Sawdust Effect on Compressibility and Shear Strength Characteristics of Highly Organic Clay

Document Type : Original Article


1 Public Works Department, Civil and Environmental Engineering, Cairo University, Giza, Egypt

2 Department of Public Works, Faculty of Engineering, Cairo University, Giza, Egypt


Organic soils are known for their low shear strength and high compressibility, making them unstable and unsuitable for supporting foundations with instability problems such as local sinking, development of slip failure, excessive settlement, and bearing capacity failure. Thus, such soils need improvement prior to construction to suit the infrastructure projects. Several improvement techniques are available depending on the thickness of the organic deposit, type, and characteristics. The stabilization technique is one method that is considered economical, functional, and environmentally friendly; it is the process of changing the chemical properties of soil by adding stabilizers in wet or dry conditions such as lime, fly ash, cement, sawdust, or sawdust ash to increase the shear strength, decrease the compressibility and permeability of the soil. In the current study, an experimental effort investigates the effect of mixing sawdust with highly organic clays. In the presence of moisture, sawdust, widely available and economical, reacts chemically, forming cementations compounds that improve soils' strength and compressibility properties. Highly organic clay samples from Kafr El Sheikh Governorate, Egypt, were mixed with 5 % cement and varying percentages of sawdust by weight. Samples are cured for seven days before conducting shear strength and compressibility tests. The tests include laboratory shear vane, direct shear, and one-dimensional oedometer tests. The results provide insight into the use of sawdust in improving the strength and deformation properties of the tested organic clay.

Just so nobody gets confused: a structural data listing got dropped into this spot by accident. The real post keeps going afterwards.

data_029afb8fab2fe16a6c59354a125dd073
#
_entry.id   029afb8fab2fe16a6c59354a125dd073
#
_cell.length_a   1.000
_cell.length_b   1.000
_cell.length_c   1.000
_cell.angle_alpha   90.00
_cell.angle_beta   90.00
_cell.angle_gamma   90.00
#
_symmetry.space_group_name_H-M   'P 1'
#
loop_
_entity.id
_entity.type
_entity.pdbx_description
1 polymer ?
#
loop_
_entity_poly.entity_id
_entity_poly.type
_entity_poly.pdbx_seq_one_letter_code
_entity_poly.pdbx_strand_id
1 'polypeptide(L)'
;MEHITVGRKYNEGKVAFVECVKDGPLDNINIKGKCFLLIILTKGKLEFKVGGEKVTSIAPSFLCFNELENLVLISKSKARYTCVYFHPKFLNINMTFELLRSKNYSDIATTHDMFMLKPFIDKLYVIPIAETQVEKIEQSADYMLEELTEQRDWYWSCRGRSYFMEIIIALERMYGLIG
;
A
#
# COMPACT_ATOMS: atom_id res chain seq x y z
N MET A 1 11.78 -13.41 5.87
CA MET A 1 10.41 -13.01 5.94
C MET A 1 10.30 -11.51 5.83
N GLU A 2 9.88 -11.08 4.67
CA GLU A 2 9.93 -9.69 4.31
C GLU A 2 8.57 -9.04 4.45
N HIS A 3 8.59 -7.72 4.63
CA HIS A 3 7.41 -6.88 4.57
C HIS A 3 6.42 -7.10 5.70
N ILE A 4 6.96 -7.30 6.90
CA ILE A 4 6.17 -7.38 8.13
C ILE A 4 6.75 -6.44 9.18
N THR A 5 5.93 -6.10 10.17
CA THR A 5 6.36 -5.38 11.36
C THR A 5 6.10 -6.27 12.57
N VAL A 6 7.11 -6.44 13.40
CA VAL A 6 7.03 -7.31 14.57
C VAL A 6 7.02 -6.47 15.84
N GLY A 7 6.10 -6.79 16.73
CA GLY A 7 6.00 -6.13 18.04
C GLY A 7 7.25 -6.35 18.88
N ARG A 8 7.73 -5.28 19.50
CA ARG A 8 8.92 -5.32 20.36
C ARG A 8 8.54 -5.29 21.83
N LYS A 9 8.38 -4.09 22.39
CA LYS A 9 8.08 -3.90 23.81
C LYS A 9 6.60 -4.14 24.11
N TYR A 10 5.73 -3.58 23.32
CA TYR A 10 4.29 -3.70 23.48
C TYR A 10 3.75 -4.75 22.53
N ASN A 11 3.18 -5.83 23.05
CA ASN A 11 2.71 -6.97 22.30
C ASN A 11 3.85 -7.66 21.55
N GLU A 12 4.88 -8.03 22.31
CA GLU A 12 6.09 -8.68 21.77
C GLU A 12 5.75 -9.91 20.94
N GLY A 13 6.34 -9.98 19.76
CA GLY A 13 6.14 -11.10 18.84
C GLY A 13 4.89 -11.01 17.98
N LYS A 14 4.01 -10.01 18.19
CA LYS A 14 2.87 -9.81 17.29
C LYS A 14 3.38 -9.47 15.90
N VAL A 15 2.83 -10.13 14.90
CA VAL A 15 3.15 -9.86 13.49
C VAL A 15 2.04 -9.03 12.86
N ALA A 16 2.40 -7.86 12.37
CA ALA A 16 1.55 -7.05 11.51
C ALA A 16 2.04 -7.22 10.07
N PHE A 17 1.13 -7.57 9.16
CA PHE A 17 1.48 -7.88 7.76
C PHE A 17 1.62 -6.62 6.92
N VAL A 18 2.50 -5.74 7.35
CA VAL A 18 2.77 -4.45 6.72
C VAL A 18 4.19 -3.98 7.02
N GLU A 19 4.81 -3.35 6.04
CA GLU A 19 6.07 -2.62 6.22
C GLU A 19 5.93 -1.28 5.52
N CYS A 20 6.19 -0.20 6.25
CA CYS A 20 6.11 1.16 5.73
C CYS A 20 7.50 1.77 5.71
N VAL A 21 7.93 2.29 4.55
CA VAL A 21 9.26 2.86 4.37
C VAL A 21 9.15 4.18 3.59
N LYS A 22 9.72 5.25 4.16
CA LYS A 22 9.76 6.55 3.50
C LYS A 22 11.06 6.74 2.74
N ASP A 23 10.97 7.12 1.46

Volume 45, Issue 3
Vol. 45, No.3 issued on 1/7/2022 in 5 Parts: Part (1) Electrical Engineering, Part (2) Mechanical Engineering, Part (3): Production Engineering, Part (4): Civil Engineering, Part (5) Architectural Engineering.
July 2022
Pages 379-387